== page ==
Mrs. Brown glanced at Encyclopedia as if expecting him to speak. The boy detective was not ready to ask his one question. Usually he needed to ask only one question to solve a case at the dinner table.

So Mrs. Brown asked a question herself. "If Mr. Crandan knows who robbed him, why haven't you made an arrest?"

"Because," replied Chief Brown, "the man he recognized is one of the Enright twins, Fred or Carl. They look exactly alike. Mr. Crandan couldn't tell which twin was the robber."

"I don't know the twins," Mrs. Brown said. "What do they do?"

"Fred Enright was a store clerk," Chief Brown replied. "Carl Enright was a top professional tennis player for twenty years. Both men are retired. Fred moved to Idaville six months ago. Carl followed him a month later. Each lives alone."

"What about an alibi?" Mrs. Brown asked. "Where were the twins when Mr. Crandan was robbed?"

Chief Brown flipped a page in his notebook. "Fred claims he didn't get up until eight O'clock today, more than an hour after the robbery. Carl says he slept until nine. Neither has a witness to back up his story.,,

"So neither has a real alibi," Mrs. Brown stated.

"For that matter, neither does Mr. Crandan," Chief Brown pointed out. "He could be making up a story about a robbery."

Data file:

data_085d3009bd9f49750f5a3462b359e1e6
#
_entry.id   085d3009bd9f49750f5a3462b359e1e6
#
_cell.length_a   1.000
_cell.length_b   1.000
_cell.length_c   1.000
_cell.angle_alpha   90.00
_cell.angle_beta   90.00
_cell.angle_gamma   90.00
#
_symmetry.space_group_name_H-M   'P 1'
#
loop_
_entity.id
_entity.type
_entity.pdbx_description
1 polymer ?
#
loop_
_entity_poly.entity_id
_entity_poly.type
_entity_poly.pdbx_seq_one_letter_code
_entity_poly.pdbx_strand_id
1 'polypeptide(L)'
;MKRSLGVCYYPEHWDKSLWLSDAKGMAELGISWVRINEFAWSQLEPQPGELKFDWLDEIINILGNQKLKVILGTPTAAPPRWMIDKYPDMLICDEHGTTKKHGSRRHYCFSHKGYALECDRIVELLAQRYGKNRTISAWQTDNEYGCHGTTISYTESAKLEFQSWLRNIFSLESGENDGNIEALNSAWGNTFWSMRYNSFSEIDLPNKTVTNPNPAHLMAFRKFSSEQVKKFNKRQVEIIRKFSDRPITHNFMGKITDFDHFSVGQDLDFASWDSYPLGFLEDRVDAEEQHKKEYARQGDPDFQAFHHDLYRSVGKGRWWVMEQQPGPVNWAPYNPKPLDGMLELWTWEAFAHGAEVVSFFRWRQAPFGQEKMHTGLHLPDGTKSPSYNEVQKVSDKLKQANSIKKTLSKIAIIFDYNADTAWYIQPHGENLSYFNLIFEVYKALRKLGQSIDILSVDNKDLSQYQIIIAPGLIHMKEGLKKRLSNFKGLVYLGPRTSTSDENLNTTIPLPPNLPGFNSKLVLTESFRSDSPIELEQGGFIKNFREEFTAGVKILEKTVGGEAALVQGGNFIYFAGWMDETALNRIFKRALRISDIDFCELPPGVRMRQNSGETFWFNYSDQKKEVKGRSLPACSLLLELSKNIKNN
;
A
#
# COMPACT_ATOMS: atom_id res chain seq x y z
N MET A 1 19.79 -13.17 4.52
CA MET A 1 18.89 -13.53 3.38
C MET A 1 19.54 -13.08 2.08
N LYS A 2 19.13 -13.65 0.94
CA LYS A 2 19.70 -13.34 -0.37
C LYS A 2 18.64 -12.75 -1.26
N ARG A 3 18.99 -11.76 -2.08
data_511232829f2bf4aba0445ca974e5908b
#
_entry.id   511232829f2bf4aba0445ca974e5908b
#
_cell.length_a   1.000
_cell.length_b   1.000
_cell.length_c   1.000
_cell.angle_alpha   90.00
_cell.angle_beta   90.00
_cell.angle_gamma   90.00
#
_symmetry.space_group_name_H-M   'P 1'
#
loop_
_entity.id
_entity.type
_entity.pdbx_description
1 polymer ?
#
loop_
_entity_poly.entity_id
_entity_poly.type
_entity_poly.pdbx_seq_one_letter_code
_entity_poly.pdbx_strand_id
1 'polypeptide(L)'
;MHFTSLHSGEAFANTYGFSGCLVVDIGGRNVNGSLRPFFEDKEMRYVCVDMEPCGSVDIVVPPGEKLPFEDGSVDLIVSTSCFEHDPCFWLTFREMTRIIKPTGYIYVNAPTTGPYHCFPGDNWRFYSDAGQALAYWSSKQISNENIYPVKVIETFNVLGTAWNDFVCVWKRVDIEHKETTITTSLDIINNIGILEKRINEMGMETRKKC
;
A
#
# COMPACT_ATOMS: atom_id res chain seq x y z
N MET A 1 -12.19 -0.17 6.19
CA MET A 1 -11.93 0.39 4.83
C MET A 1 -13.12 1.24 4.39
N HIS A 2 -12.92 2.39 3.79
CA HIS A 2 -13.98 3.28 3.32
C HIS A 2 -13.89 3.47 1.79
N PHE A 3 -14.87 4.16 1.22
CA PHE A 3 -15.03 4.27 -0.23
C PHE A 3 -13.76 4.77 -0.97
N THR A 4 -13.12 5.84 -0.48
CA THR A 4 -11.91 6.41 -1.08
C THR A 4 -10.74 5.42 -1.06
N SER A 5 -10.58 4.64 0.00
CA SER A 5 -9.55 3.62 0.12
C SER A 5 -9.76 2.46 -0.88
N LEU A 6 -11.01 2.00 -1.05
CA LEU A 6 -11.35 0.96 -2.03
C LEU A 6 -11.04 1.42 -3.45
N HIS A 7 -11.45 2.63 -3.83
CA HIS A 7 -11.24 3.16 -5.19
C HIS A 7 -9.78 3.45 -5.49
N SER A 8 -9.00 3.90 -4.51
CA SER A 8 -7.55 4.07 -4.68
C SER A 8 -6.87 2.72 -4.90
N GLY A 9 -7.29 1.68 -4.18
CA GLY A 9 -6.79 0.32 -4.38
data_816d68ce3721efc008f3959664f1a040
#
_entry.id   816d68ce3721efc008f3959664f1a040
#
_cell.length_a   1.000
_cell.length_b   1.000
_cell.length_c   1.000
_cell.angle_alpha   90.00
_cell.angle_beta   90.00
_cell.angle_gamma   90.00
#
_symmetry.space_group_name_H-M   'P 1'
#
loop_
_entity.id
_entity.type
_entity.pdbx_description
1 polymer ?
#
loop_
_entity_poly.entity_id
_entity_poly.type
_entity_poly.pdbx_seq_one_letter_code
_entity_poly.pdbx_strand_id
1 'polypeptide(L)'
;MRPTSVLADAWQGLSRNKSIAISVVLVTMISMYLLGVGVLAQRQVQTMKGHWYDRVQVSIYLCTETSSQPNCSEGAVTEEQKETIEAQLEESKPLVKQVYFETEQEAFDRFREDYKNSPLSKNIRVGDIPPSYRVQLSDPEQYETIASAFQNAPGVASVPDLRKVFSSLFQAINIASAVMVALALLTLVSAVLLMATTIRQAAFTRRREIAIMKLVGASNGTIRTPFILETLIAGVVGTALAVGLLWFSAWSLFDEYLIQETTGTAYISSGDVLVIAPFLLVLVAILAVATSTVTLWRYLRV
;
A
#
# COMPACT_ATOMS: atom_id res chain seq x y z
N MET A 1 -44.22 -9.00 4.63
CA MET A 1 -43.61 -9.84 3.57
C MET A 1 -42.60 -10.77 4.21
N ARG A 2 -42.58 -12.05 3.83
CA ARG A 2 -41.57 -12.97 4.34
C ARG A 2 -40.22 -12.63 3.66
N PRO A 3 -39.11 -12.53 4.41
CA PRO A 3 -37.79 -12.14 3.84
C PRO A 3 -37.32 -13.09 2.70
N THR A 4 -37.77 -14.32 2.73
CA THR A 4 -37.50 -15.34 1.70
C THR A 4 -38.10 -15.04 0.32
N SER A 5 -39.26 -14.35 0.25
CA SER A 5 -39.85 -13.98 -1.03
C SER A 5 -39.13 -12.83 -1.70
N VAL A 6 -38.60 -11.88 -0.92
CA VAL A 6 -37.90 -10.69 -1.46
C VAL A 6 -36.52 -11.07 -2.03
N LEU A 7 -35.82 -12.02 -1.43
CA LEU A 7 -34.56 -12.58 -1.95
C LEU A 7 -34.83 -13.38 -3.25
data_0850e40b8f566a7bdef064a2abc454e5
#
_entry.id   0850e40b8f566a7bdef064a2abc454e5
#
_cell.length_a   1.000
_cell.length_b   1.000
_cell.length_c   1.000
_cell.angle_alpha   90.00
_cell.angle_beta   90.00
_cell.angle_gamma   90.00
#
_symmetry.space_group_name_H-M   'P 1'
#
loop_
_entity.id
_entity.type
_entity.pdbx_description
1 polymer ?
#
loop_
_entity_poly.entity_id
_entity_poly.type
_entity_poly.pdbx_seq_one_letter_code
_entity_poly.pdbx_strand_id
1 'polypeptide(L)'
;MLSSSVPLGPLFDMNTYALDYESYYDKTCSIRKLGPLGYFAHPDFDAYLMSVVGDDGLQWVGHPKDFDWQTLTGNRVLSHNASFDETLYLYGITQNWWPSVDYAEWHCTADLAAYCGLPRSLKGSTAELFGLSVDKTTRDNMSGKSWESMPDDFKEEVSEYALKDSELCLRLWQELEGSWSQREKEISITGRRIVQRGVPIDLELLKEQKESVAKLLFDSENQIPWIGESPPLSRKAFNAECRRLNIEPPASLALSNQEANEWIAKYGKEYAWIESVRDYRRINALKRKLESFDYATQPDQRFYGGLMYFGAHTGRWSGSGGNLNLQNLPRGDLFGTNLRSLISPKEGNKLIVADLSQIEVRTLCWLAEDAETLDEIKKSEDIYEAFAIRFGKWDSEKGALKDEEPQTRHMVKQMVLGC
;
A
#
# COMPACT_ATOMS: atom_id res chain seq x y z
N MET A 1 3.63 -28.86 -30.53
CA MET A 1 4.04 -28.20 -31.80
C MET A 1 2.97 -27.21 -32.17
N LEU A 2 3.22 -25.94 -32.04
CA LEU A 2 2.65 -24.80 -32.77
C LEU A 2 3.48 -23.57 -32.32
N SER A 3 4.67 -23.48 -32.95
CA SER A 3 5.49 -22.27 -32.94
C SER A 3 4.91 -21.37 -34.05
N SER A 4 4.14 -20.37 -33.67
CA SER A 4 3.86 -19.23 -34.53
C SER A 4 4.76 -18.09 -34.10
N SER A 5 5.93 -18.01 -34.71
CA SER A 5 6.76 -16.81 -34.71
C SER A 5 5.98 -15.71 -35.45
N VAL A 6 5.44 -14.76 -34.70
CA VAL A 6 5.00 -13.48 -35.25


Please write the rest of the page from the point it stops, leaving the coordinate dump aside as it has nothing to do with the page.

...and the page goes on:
"I see -- then he can get the insurance money and still keep the Chinese screens," Mrs. Brown murmured. "But why would he say one of the twins robbed him?"

"Mr. Crandan dislikes them," Chief Brown replied. "They dislike him. I don't know why, but it has something to do with a tennis tournament many years ago."

"Mr. Crandan may have faked the robbery," Mrs. Brown said, " and he's trying to blame one of the twins."

"Mr. Crandan doesn't have a criminal record," Chief Brown pointed out. "But the twins do. They spent a year in jail in Alabama two years ago for stealing oil paintings."

"Then turn everything around," Mrs. Brown said thoughtfully. "The robber didn't put on his mask until Mr. Crandan entered the living room because he wanted Mr. Crandan to see his face."

Chief Brown frowned. "The robbery might be a clever trick. The twins could be setting Mr. Crandan up. If he accuses one of them of stealing the screens and can't prove which one, he'll look foolish. Good heavens, what a twist!"

Mrs. Brown glanced at Encyclopedia again. The boy detective had closed his eyes.

Encyclopedia Brown and the Case of the Mysterious Handprints. Copyright © by Donald Sobol. Reprinted by permission of HarperCollins Publishers, Inc. All rights reserved. Available now wherever books are sold.